Before we go any further and this gets really awkward, I want to get one thing out of the way. I'm not a "shoe person". I don't like shoe shopping, and my clothes to shoe ratio is about 15:1 (and considering the tiny size of my closet, I'll let you do the math).
Don't get me wrong, I enjoy shoes. I love how they put the finishing touches on an outfit, instantly pulling it all together. But shoes always seem to be the first things to wear out. In the past, I would have to buy a new pair of leather boots every winter or wear the same pair literally into the ground. I went the entire summer last year without a pair of good sandals simply because I knew I'd have to buy a new pair next year and the cost didn't seem worth it (Granted, I wasn't aware of all of the ethical brands I am now, but that's a different story).
A few seasons ago I bought a pair of booties from Target, for an upcoming trip AJ and I took to Monterey, CA. I spent our entire getaway with blisters on my feet trying to "wear in" my new shoes so that I could enjoy them. Fact: I still own the booties and only now feel like they're appropriately "worn in".
When I tried on my Cara booties from Fortress of Inca for the first time, they seemed to mold to my feet. They weren't rigid and immobile like the boots I had suffered through a few years ago. In fact, a few days after the boots arrived, I took them (and one other pair of sneakers) on a week long trip with me. I wore them everyday (sorry, sneakers) and guess what? Not a single blister or bruise from rubbing. The shoes, since they're made from natural leather, actually stretched a bit, forming to my feet and becoming a welcome companion as I walked, not an accessory I felt I needed to "break in" before I could enjoy.
Fortress of Inca is reclaiming the footwear industry one hand-crafted shoe at a time, and the craftsmanship truly sets them apart from any other shoe I've owned. Here's a little bit about them:
- All of their shoes are handcrafted in Peru using local, naturally sourced leather (from the Peruvian meat industry that would have otherwise been turned into organic waste,) wood, and rubber.
- The brand works with Peruvian designers to ensure their designs are authentic and true to their country of origin.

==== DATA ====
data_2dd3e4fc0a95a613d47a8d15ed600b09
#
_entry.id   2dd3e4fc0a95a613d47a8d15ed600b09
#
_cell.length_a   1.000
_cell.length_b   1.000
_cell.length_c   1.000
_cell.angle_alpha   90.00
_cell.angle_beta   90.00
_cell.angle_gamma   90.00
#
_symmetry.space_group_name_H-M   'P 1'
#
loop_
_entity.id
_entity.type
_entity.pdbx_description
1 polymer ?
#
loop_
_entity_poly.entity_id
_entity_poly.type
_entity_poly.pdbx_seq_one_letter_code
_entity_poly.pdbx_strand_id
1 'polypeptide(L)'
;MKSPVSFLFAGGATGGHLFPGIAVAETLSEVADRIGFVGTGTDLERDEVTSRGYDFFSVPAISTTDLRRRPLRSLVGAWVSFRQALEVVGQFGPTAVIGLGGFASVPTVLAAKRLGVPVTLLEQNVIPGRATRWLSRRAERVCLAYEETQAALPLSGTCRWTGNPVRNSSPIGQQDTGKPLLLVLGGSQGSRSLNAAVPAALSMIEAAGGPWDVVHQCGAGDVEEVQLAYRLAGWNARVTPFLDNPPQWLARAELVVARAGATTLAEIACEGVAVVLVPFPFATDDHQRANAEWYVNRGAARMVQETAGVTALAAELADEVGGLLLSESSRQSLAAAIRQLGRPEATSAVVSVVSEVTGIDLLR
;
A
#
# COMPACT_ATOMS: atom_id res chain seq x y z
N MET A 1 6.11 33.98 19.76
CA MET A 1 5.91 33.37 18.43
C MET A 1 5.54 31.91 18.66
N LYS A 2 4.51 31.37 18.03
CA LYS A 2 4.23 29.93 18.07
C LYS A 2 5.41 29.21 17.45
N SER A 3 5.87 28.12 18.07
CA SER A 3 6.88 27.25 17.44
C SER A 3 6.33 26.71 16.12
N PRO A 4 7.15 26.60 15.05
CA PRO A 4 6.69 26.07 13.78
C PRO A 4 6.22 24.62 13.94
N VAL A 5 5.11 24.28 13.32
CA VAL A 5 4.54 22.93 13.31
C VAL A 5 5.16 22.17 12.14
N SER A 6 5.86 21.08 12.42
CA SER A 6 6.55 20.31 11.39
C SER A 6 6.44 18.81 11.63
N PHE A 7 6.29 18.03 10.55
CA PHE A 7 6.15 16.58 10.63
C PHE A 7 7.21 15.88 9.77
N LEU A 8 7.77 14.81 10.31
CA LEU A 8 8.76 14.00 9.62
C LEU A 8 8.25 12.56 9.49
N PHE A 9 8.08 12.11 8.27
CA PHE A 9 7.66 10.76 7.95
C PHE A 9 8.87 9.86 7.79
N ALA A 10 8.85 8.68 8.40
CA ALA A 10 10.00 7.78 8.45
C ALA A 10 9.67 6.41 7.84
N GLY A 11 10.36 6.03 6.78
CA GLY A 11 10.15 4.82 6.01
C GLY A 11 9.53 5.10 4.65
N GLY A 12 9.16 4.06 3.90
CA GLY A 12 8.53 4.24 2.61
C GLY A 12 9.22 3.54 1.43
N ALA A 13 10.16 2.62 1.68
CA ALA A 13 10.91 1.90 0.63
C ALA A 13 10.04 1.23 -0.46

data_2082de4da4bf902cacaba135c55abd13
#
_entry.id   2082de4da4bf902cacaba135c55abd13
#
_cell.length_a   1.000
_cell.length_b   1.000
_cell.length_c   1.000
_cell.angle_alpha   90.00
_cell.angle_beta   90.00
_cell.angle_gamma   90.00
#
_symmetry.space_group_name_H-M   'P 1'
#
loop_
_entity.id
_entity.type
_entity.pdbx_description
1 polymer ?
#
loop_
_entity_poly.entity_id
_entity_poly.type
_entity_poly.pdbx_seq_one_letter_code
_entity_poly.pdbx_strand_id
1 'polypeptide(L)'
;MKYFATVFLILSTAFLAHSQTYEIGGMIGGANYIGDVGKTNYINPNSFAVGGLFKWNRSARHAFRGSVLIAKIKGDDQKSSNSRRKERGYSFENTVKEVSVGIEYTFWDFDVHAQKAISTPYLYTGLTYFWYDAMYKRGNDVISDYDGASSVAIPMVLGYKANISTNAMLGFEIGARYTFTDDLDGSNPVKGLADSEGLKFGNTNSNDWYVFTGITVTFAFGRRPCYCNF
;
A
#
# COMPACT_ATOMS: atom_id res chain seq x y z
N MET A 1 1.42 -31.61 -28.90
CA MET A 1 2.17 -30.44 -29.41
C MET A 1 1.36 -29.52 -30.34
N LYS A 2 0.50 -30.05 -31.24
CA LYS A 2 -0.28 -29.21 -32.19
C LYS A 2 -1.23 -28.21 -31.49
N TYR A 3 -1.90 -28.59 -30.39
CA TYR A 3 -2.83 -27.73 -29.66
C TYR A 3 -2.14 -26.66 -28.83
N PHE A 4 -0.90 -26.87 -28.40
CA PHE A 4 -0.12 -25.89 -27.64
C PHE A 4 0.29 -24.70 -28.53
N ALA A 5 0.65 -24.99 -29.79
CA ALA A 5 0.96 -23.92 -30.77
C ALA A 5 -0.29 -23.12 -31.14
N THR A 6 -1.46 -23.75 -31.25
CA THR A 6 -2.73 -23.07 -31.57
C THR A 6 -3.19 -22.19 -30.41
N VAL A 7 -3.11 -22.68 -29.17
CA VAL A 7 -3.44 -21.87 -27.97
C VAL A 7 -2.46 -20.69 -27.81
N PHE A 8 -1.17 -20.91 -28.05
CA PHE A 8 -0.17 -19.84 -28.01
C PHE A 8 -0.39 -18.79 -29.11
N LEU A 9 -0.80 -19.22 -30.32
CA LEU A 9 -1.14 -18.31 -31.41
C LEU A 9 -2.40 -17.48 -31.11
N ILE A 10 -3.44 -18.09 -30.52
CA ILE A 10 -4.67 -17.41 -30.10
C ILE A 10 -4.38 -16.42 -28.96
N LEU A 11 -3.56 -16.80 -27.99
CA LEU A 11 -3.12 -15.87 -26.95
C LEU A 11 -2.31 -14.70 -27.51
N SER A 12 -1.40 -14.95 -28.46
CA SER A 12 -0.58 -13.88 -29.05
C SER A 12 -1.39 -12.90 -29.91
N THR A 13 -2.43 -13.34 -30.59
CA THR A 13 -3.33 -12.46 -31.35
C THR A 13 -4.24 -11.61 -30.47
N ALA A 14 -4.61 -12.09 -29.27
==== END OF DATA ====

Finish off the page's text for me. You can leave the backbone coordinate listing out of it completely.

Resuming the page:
- Their artisans are paid fairly, work in excellent conditions, and enjoy benefits like social security, health care, and maternity leave.
I did a little bit of research on the fast-fashion alternatives and, as you'd guess, the information I found wasn't pretty. Here's a bit of what I found summed up:
- Most shoes, even from more expensive brands, are made out of almost entirely synthetic materials. According to The Good Shopping Guide, "Leather uppers are tanned via a 20-step process using strong chemicals. In countries with little environmental protection, tannery wastes can be discharged untreated into the water systems, making tap water undrinkable."
- Slate noted that faux leather or "pleather" is made of polyvinyl chloride (PVC), one of the most toxic plastics out there (as are most of our shoes, in fact, whether they're pleather or not).
- Many fast-fashion shoe brands like Nike, Adidas, and more are taking steps (perhaps surface level at best) to appear more worker friendly and ethical after coming under fire decades ago for their unethical processes. However, no fast-fashion brand is 100% committed to ethical production (most can't even trace their supply chains due to sub-sub-sub contracting) or sustainability. The best way to ensure you're buying an ethically made product that will last is to buy from the brands that are transparent from the get go. Like Fortress of Inca.
I'm beyond infatuated with my Cara booties, and believe it or not, this non-shoe person might just have changed her mind. I'm looking forward to styling these boots for years to come. Without the "break in" period to boot.
Have you purchased ethically made shoes before? What has been your experience with quality and durability?